A colleague of mine (Stewart Hayes) reached out to me a couple weeks ago with the brief message:

I found another member of The Authenticity Army

I hadn’t thought of the concept in that way before and it really made me reflect.  I know that Stewart and I share similar thoughts on doing the right thing (not because it’s the way the organizational culture thinks it’s the right thing, but because it’s the right thing to do), but I’d never thought of how rare that quality really is in the real world.

In my current permanent role I am realizing more and more each day how lucky I am to be surrounded by authentic people.  People who share my passion for excellence.  People who want to create the future rather than just experience it.  But Stewart’s comment reminded me that truly authentic people who you can count on to do what they say, deliver when they say they will, challenge groupthink and tradition, and question you when you need to be questioned really are rare in the world today.

It’s taken me a long time to actually complete this post that I started that day because when I reflected on the idea of an “Authenticity Army” I questioned whether I really deserved to be a member.  Surely to be considered a part of such an elite sounding group I would have to be truly authentic 100% of the time, a Mother Theresa of authenticity.

The dictionary defines the term “authentic” as follows:

au·then·tic

[aw-then-tik]

adjective

  1. not false or copied; genuine; real: an authentic antique.
  2. having the origin supported by unquestionable evidence; authenticated; verified: an authentic document of the Middle Ages; an authentic work of the old master.
  3. entitled to acceptance or belief because of agreement with known facts or experience; reliable; trustworthy: an authentic report on poverty in Africa.
  4. Law . executed with all due formalities: an authentic deed.
  5. Music .
    1. (of a church mode) having a range extending from thefinal to the octave above.
    2. (of a cadence) consisting of a dominant harmony followed by a tonic.

For the purposes of the “Authenticity Army” I think the first three parts of the definition are most relevant.

In the context of the definition I’ve realized that membership in this elite group doesn’t require us to be perfect, but rather to be authentic.  Even an authentic antique may have blemishes and scars, but it’s those blemishes and scars that contribute to the authenticity of the piece.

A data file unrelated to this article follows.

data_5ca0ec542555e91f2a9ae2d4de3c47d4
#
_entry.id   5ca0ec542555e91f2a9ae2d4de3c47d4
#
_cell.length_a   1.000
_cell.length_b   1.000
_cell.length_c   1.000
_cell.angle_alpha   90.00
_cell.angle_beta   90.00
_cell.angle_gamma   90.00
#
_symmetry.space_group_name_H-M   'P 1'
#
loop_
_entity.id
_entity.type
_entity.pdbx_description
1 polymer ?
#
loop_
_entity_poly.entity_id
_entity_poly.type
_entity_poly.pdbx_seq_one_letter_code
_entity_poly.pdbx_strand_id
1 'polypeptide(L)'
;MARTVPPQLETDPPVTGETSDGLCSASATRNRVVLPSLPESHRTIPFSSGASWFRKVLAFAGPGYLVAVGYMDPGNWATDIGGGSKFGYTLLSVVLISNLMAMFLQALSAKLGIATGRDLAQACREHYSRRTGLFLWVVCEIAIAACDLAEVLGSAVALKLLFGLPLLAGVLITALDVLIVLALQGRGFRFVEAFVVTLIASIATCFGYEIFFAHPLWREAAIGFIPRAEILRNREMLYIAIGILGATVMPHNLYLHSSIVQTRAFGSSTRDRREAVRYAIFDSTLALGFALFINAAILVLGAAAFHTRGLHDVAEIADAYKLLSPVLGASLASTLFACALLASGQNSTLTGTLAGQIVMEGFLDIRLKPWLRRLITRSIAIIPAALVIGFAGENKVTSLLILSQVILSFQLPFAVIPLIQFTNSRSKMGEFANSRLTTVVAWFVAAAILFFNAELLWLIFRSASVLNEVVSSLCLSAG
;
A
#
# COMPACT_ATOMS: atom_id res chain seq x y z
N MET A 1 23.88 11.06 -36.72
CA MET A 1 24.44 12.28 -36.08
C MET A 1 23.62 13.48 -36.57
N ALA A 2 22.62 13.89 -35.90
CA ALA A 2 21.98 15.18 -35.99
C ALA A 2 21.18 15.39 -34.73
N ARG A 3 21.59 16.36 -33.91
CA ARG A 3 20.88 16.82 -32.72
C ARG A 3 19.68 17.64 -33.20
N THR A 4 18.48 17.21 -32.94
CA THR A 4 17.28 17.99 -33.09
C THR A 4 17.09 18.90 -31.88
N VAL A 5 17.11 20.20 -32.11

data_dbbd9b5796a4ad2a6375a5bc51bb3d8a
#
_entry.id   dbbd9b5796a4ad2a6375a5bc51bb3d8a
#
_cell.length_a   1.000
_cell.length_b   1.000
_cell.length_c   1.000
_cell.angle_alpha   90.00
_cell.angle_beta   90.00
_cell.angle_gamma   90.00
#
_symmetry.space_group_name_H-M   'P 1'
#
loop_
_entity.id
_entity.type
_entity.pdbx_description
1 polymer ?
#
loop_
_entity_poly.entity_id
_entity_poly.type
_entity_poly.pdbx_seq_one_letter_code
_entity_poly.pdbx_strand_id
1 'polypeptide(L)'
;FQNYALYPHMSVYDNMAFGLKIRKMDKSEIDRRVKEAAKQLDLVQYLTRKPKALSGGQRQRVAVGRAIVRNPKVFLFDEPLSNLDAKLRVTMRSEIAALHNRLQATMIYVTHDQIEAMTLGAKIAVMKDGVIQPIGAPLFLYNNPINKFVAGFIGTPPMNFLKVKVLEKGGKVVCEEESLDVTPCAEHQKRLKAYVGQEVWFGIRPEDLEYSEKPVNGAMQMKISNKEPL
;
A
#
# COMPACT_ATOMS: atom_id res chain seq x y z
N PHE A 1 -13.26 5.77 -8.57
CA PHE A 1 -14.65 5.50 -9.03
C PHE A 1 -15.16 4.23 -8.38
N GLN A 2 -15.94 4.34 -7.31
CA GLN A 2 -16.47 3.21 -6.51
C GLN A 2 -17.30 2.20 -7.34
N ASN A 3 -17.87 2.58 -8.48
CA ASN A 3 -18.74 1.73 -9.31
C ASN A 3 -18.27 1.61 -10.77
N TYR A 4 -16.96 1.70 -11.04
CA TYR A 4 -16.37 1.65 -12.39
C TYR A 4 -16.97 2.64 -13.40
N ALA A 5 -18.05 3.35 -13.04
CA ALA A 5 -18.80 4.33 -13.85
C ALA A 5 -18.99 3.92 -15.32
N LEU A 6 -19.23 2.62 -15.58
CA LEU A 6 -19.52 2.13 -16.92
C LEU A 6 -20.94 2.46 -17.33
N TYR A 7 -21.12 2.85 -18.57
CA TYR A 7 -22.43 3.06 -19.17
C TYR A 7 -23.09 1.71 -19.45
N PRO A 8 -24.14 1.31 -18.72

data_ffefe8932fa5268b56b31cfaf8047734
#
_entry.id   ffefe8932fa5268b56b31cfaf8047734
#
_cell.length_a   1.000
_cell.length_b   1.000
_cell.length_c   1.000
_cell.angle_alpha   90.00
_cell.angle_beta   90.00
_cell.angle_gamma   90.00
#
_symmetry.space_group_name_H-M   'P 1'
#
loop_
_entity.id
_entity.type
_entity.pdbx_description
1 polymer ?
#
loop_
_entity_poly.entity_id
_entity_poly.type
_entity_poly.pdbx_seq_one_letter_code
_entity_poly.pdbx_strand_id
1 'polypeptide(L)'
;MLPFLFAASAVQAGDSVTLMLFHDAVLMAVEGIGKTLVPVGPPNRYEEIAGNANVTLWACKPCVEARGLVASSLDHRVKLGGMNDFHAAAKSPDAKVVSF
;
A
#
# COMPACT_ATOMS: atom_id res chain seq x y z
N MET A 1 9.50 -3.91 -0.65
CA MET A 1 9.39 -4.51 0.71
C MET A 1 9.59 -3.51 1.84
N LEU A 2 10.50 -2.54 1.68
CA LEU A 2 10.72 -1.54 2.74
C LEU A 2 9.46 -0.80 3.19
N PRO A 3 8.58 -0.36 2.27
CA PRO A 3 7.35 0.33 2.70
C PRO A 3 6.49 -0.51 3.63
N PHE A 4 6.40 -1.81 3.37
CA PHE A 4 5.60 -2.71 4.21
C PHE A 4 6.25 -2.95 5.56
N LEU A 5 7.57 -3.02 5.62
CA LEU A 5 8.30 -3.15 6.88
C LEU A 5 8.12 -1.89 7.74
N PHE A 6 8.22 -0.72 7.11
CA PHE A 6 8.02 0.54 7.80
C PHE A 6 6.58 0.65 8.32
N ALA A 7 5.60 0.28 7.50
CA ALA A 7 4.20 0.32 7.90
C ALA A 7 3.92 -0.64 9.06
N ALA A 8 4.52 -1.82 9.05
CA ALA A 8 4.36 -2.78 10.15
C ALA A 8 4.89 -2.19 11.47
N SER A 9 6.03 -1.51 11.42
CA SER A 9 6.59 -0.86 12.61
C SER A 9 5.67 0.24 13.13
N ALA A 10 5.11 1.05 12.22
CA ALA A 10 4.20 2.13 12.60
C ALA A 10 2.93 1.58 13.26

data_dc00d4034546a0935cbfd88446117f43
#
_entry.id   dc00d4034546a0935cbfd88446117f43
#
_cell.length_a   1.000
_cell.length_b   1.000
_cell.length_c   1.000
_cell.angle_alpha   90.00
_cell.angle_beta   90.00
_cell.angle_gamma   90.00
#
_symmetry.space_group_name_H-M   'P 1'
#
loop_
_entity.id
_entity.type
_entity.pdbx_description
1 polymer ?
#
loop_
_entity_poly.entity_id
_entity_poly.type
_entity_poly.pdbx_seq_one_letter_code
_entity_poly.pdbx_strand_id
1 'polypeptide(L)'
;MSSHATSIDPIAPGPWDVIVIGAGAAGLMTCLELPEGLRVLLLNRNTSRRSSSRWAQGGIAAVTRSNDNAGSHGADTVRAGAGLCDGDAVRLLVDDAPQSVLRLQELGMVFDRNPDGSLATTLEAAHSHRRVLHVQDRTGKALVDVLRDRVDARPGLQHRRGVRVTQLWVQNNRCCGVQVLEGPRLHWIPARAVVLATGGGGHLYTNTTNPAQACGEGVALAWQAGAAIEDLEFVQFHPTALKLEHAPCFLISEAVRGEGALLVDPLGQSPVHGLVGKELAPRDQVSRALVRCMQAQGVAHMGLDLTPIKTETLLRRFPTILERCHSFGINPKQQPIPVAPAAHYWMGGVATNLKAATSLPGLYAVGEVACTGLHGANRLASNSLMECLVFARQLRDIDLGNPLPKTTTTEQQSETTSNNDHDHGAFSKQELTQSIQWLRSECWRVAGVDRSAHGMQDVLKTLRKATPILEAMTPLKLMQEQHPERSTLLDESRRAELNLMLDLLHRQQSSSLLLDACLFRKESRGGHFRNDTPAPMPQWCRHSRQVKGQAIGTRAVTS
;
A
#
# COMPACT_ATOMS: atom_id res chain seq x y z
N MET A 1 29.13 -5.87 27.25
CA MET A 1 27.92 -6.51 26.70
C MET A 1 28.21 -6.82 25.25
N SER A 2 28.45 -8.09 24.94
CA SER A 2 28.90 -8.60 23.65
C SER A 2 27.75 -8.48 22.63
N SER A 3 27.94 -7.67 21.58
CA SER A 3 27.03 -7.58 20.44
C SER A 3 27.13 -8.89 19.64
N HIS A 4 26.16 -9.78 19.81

I would propose the following criteria for the inclusion in the “Authenticity Army”:

  • Has a belief structure that is grounded in the personal experiences (both good and bad) that have made up their life
  • Stays true to those beliefs even in the face of adversity and stress
  • Is open to learning and growth from every new experience
  • Is open to learning and growth from the experiences of those around them
  • Believes in the genuine goodness of people and strives to improve the lives of those around them
  • Does what they commit to, doesn’t commit to those things that they can’t support or deliver upon
  • Is consistent in all situations and with everyone around them
  • Accepts their imperfections and consistently works to improve on them

I truly believe that authenticity is one of the most key characteristics of the true leaders of tomorrow, and your willingness and ability to live an authentic life will determine your level of success in all aspects of your life.

I’d love to hear your thoughts on the concept of an “Authenticity Army”.  Do the criteria I’ve proposed make sense?  Are there some I’ve missed that you believe are critical factors in being a truly authentic person?  Feel free to share through comments or via Google+ or LinkedIn.  Perhaps we can start build a network of truly authentic people who together can truly change the world.

About Tim Empringham, MBA
Tim Empringham is a passionate advocate for Innovation in organizations of all sizes as a mechanism to drive growth, create uncontested market space, create new customer value, and drive efficiency into the internal organization. His focus is on disruption of thinking and markets through integrative thinking, structured Innovation frameworks, and leadership development of Innovation and Change leaders within the organization.

5 Comments

  • Great post Tim. I appreciate your investment in this thinking and gravitate to the values that you have highlighted.

    Here’s my own struggle with the word “authenticity”: if it means “genuine”, or “true” if you will, then it does not automatically imply any specific values, i.e. the values of the entity pre-exist. Most references to authenticity in leadership material presume that the pre-existing values that will manifest are good. Your post follows in this tradition.

    I am less impressed with our human race―seems to me that greed and self-preservation are more base drivers than most of us want to admit. If we look around the economic landscape of the last 10 years we don’t have to look far for leaders who were very “authentic”, as in true to themselves, whose greed caused great destruction.